Augmented reality (AR) has taken huge strides in the past couple of years. The widely reported suspicion levied at Google Glass users five years ago has given way to a more respected adoption rate by way of ‘window’ based AR. The likes of Pokemon Go and Google Maps’ recently launched AR directions system, for example, use the smartphone in ways simply not possible before. However, presenting new experiences such as these on devices that users are already familiar with is planting the seed for the upcoming AR revolution: this is functionality you never knew you needed, but soon won’t be able to live without.
Many companies are jumping on the AR bandwagon and trying to innovate early in the space. While new hardware (most likely returning to the head-mounted front) will redefine what AR means to everyone, the safe haven found in smartphone-based experiences is as good a starting point as any, and UK based Reality Gaming Group Ltd. are championing that effort to modernise the familiar with innovative technologies. Reality Clash, the first game from the company, is a first-person shooter (FPS) utilising geo-location technologies coupled with AR and allowing users to store the access rights to items won and bought on the blockchain. There’s a lot of buzzwords there, but it all starts with that familiarity of the FPS game.
Any gamer worth their salt knows what an FPS is and has an expectation of how one would play on mobile. Reality Clash intentionally differs very little from this model. It has its own unique weapons and environment design of course, but the gameplay loop will be familiar to anyone who has previously experienced an FPS game on a smartphone. What makes Reality Clash unique is the systems that are invested underneath the hood.
The most obvious is of course the AR visuals. As a player you’re not simply embodying an avatar in a virtual world by way of an analogue stick; you are the avatar. Strolling through the real-world (with the second additional technology, geo-location, coming into effect) you will come across other players who you can challenge to a match. After choosing your weaponry and kicking-off the round, the players hold their smartphone up to view their opponent while their real-world movements are mimicked in-game. This is what makes Reality Clash so familiar, and yet so different to everything that’s been before.
“When you go into combat a virtual reality portal opens and you literally walk in to what we call ‘The Sim’,” states Tony Pearce, Co-Founder of Reality Gaming Group. “In that battlefield you then become an avatar… the clever thing is the avatar actually does what you do in real-time: if you move left your avatar moves left, if you walk forward your avatar walks forward, if you jump or kneel your avatar will jump or kneel.”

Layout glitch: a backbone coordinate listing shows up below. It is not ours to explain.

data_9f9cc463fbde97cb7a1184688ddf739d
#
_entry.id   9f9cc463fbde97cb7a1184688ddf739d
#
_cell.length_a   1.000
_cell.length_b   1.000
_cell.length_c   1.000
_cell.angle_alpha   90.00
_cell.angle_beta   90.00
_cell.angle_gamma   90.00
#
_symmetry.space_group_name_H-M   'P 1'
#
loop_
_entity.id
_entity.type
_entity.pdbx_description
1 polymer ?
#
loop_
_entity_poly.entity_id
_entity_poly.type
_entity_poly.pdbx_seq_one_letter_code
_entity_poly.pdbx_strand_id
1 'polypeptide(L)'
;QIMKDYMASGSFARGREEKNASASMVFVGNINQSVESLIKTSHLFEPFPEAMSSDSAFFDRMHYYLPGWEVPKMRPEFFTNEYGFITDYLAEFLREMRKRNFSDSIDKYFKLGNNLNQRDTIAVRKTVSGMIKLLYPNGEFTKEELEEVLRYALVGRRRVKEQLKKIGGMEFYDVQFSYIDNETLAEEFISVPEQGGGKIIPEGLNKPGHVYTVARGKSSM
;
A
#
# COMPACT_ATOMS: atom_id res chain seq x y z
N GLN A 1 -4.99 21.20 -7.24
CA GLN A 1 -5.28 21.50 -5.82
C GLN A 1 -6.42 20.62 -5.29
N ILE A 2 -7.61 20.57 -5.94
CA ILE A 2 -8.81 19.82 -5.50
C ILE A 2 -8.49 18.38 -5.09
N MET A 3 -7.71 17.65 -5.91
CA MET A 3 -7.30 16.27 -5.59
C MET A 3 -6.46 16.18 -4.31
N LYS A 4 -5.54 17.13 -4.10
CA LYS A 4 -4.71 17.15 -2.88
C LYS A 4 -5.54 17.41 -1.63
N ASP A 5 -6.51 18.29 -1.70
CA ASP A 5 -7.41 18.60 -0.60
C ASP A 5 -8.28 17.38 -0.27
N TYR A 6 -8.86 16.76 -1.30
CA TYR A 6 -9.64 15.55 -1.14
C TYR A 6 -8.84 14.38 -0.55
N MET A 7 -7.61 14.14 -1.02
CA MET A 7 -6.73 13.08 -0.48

On top of all of this there’s also the incorporation of blockchain technology; a buzzword that managing to annoy many people but has huge potential for real-world use, including here in Reality Clash (and also Somnium Space) for the certified ownership of digital assets. Player’s don’t just tie their winning or purchases to a login, but rather to a universal platform that allows for buying and selling of these assets inside or outside of the Reality Clash game.
“Not only can our gamers take weapons in-and-out of the game and trade them on marketplaces, for example, but these are all recorded on the blockchain as tokenised assets,” details Jake Scott, Community Manager at Reality Gaming Group. “That means the statistics of these guns can be recorded on the blockchain, and most importantly ownership for users is completely secure, and no matter what happens to the game those items will always be yours.”
Smartphone gaming has progressed a lot over the last four-to-five years, and with the advent of ARKit and ARCore Reality Gaming Group found its raison d’etre. Reality Clash is available to download now and despite only being the ‘minimum viable product’, according to Pearce, is already showing signs of offering a completely new FPS experience; and there’s plenty more still to come.
Kevin Joyce was been working with immersive technology since 2013, establishing VRFocus.com as one of the leading AR and VR publications before joining Admix, a non-intrusive advertising platform designed specifically for immersive experiences, as Lead Evangelist.